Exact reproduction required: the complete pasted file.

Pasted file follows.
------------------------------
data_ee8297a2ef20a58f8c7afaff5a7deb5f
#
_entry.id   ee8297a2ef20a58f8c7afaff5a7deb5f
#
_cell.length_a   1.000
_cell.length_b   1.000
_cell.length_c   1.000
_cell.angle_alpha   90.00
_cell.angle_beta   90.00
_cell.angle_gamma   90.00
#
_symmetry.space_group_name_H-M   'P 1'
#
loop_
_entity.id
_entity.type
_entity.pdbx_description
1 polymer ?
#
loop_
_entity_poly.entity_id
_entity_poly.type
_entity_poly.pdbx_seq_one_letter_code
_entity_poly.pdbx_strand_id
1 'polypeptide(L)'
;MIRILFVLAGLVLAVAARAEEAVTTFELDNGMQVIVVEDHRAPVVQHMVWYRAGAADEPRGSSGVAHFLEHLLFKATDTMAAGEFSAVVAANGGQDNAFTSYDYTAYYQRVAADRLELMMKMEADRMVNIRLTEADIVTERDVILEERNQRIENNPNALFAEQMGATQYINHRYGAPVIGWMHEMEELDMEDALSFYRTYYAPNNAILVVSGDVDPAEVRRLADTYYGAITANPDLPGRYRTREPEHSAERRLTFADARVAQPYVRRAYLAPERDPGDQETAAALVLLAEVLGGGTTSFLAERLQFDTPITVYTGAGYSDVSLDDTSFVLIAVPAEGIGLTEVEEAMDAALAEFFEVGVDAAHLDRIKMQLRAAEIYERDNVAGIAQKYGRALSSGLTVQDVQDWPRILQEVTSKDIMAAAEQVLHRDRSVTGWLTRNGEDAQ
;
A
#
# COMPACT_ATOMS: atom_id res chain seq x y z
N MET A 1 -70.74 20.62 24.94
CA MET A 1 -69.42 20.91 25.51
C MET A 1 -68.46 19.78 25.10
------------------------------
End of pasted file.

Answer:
data_ee8297a2ef20a58f8c7afaff5a7deb5f
#
_entry.id   ee8297a2ef20a58f8c7afaff5a7deb5f
#
_cell.length_a   1.000
_cell.length_b   1.000
_cell.length_c   1.000
_cell.angle_alpha   90.00
_cell.angle_beta   90.00
_cell.angle_gamma   90.00
#
_symmetry.space_group_name_H-M   'P 1'
#
loop_
_entity.id
_entity.type
_entity.pdbx_description
1 polymer ?
#
loop_
_entity_poly.entity_id
_entity_poly.type
_entity_poly.pdbx_seq_one_letter_code
_entity_poly.pdbx_strand_id
1 'polypeptide(L)'
;MIRILFVLAGLVLAVAARAEEAVTTFELDNGMQVIVVEDHRAPVVQHMVWYRAGAADEPRGSSGVAHFLEHLLFKATDTMAAGEFSAVVAANGGQDNAFTSYDYTAYYQRVAADRLELMMKMEADRMVNIRLTEADIVTERDVILEERNQRIENNPNALFAEQMGATQYINHRYGAPVIGWMHEMEELDMEDALSFYRTYYAPNNAILVVSGDVDPAEVRRLADTYYGAITANPDLPGRYRTREPEHSAERRLTFADARVAQPYVRRAYLAPERDPGDQETAAALVLLAEVLGGGTTSFLAERLQFDTPITVYTGAGYSDVSLDDTSFVLIAVPAEGIGLTEVEEAMDAALAEFFEVGVDAAHLDRIKMQLRAAEIYERDNVAGIAQKYGRALSSGLTVQDVQDWPRILQEVTSKDIMAAAEQVLHRDRSVTGWLTRNGEDAQ
;
A
#
# COMPACT_ATOMS: atom_id res chain seq x y z
N MET A 1 -70.74 20.62 24.94
CA MET A 1 -69.42 20.91 25.51
C MET A 1 -68.46 19.78 25.10